Travel Diary : Lanquin & Semuc Champey

It’s Monday and I am feeling refreshed and focused after a midweek getaway this past week.  The Stela 9 crew took a trip to Lanquin & Semuc Champey. A remote, natural park in the jungle land of Guatemala. We stayed in the Mayan town of Lanquin, a jump off point for Semuc Chapmey. Lanquin is a small town scattered with tiendas and hostels surrounded by lush greens, flora & fauna with a turquoise river running thru it.  Semuc Champey  is a magical natural wonder full of tropical plants and trees, wildlife, caves and the maginificent stepped turquoise pools that it is known for. 

It’s a hike to get to Lanquin & Semuc Champey but every bump felt along the road was well worth it. We piled into a yellow shuttle bus and road tripped for at least 8 hours. The environment changed constantly on our way to Lanquin. Rolling mountains of green, banana tree fields and small town tiendas were a constant view on our road trip.  The only way into Lanquin is to go on a downward spiral on a rocky road in the jungle. As we bounced down the road, I thought about my prior travel experiences and that the most magnificent and beautiful places are always the most difficult to get to.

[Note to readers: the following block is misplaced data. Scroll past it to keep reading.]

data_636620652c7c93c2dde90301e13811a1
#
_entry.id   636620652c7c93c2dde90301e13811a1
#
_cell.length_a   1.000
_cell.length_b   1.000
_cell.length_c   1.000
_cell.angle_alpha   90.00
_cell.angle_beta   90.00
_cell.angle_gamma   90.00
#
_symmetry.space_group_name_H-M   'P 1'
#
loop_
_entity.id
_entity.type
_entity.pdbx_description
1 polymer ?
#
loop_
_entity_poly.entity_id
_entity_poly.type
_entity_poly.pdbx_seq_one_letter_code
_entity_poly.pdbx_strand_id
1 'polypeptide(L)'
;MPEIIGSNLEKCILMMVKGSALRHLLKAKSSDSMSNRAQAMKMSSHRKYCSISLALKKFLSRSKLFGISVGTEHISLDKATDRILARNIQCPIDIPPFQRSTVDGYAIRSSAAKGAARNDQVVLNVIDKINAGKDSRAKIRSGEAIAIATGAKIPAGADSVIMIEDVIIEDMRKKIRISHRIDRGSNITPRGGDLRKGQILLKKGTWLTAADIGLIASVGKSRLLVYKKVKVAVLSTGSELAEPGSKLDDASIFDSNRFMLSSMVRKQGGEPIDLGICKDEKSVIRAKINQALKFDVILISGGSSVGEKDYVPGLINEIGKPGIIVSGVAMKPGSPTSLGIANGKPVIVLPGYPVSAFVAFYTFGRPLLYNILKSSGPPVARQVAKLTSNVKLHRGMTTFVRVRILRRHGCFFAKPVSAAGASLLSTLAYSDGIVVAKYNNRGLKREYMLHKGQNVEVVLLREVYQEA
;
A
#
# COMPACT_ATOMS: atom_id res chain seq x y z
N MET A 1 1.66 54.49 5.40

We stayed in a rustic lodge along Rio Lanquin that was full of bamboo and palm thatched bungalows. As soon as arriving in Lanquin we headed to ‘Grutas de Lanquin.’ A huge limestone bat cave that is situated right above the river.  I normally would not go out of my way to be in the presence of bats, yet this was something I could not pass up. The most terrifying part was that your only source of light was a candle stick to guide your way. The cave entailed a lot of climbing and sneaking your body thru small spaces. After surviving the cave tour without falling (it was very slippery from the river and bat droppings) we were able to witness hundreds of bats flying out of the mouth of the cave once the darkness set in. It was a very surreal experience to calmly enjoy the presence of these slimy creatures.




Semuc Champey was the main attraction of our trip. To get to Semuc from Lanquin we had to stand in the back of a pickup truck as it climbed at near-impossible angles up dirt roads to the National Park.  We started off our day in Semuc Champey with a challenging hike that had a well deserved reward at the end. Once reaching the top, we could see the aerial view of Semuc Champey while standing on a wooden overhang on the side of the mountain.  From the edge, you could see a river that cuts through a dense forest, but instead of running water there is a long limestone overpass made up of a series of pools. If your breath wasn’t already taken away from the steep hike, this view would surely do it!